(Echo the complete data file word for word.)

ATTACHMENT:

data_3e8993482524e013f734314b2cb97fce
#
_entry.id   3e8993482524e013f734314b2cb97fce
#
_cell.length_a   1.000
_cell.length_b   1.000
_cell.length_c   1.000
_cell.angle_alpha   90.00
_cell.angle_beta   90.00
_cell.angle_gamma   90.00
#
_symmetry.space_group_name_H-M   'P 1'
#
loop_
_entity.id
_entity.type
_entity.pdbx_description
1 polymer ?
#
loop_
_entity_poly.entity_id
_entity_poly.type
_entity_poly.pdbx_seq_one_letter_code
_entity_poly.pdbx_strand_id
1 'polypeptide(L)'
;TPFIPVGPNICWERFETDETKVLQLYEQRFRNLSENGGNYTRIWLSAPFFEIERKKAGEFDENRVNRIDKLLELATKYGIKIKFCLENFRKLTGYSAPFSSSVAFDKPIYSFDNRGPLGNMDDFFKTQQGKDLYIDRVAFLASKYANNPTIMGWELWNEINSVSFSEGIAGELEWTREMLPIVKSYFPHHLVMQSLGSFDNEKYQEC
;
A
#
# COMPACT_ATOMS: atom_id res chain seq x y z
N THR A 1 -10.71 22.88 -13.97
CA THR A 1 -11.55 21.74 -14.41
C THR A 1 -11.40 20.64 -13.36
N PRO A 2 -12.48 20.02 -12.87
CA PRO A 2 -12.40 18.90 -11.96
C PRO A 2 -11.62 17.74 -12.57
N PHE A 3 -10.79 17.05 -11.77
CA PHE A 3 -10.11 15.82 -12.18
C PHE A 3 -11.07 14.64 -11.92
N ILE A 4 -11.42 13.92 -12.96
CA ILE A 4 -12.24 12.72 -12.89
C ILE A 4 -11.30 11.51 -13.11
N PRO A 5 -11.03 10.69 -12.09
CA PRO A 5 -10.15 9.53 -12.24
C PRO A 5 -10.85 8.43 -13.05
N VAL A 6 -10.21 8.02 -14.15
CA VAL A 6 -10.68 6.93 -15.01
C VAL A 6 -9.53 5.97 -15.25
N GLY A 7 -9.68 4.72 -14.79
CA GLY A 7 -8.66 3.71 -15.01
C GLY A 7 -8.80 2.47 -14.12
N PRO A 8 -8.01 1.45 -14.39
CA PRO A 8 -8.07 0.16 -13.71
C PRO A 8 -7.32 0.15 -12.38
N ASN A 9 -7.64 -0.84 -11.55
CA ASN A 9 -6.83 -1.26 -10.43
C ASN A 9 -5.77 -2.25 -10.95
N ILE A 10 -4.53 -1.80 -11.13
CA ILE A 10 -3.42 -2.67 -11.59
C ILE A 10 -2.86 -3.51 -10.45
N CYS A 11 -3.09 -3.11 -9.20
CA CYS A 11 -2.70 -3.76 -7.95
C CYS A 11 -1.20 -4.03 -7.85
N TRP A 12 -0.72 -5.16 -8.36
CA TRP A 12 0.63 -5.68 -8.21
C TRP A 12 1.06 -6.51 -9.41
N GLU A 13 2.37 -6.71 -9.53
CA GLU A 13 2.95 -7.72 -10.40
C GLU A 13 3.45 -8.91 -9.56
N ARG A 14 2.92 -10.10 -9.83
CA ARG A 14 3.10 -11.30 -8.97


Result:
data_3e8993482524e013f734314b2cb97fce
#
_entry.id   3e8993482524e013f734314b2cb97fce
#
_cell.length_a   1.000
_cell.length_b   1.000
_cell.length_c   1.000
_cell.angle_alpha   90.00
_cell.angle_beta   90.00
_cell.angle_gamma   90.00
#
_symmetry.space_group_name_H-M   'P 1'
#
loop_
_entity.id
_entity.type
_entity.pdbx_description
1 polymer ?
#
loop_
_entity_poly.entity_id
_entity_poly.type
_entity_poly.pdbx_seq_one_letter_code
_entity_poly.pdbx_strand_id
1 'polypeptide(L)'
;TPFIPVGPNICWERFETDETKVLQLYEQRFRNLSENGGNYTRIWLSAPFFEIERKKAGEFDENRVNRIDKLLELATKYGIKIKFCLENFRKLTGYSAPFSSSVAFDKPIYSFDNRGPLGNMDDFFKTQQGKDLYIDRVAFLASKYANNPTIMGWELWNEINSVSFSEGIAGELEWTREMLPIVKSYFPHHLVMQSLGSFDNEKYQEC
;
A
#
# COMPACT_ATOMS: atom_id res chain seq x y z
N THR A 1 -10.71 22.88 -13.97
CA THR A 1 -11.55 21.74 -14.41
C THR A 1 -11.40 20.64 -13.36
N PRO A 2 -12.48 20.02 -12.87
CA PRO A 2 -12.40 18.90 -11.96
C PRO A 2 -11.62 17.74 -12.57
N PHE A 3 -10.79 17.05 -11.77
CA PHE A 3 -10.11 15.82 -12.18
C PHE A 3 -11.07 14.64 -11.92
N ILE A 4 -11.42 13.92 -12.96
CA ILE A 4 -12.24 12.72 -12.89
C ILE A 4 -11.30 11.51 -13.11
N PRO A 5 -11.03 10.69 -12.09
CA PRO A 5 -10.15 9.53 -12.24
C PRO A 5 -10.85 8.43 -13.05
N VAL A 6 -10.21 8.02 -14.15
CA VAL A 6 -10.68 6.93 -15.01
C VAL A 6 -9.53 5.97 -15.25
N GLY A 7 -9.68 4.72 -14.79
CA GLY A 7 -8.66 3.71 -15.01
C GLY A 7 -8.80 2.47 -14.12
N PRO A 8 -8.01 1.45 -14.39
CA PRO A 8 -8.07 0.16 -13.71
C PRO A 8 -7.32 0.15 -12.38
N ASN A 9 -7.64 -0.84 -11.55
CA ASN A 9 -6.83 -1.26 -10.43
C ASN A 9 -5.77 -2.25 -10.95
N ILE A 10 -4.53 -1.80 -11.13
CA ILE A 10 -3.42 -2.67 -11.59
C ILE A 10 -2.86 -3.51 -10.45
N CYS A 11 -3.09 -3.11 -9.20
CA CYS A 11 -2.70 -3.76 -7.95
C CYS A 11 -1.20 -4.03 -7.85
N TRP A 12 -0.72 -5.16 -8.36
CA TRP A 12 0.63 -5.68 -8.21
C TRP A 12 1.06 -6.51 -9.41
N GLU A 13 2.37 -6.71 -9.53
CA GLU A 13 2.95 -7.72 -10.40
C GLU A 13 3.45 -8.91 -9.56
N ARG A 14 2.92 -10.10 -9.83
CA ARG A 14 3.10 -11.30 -8.97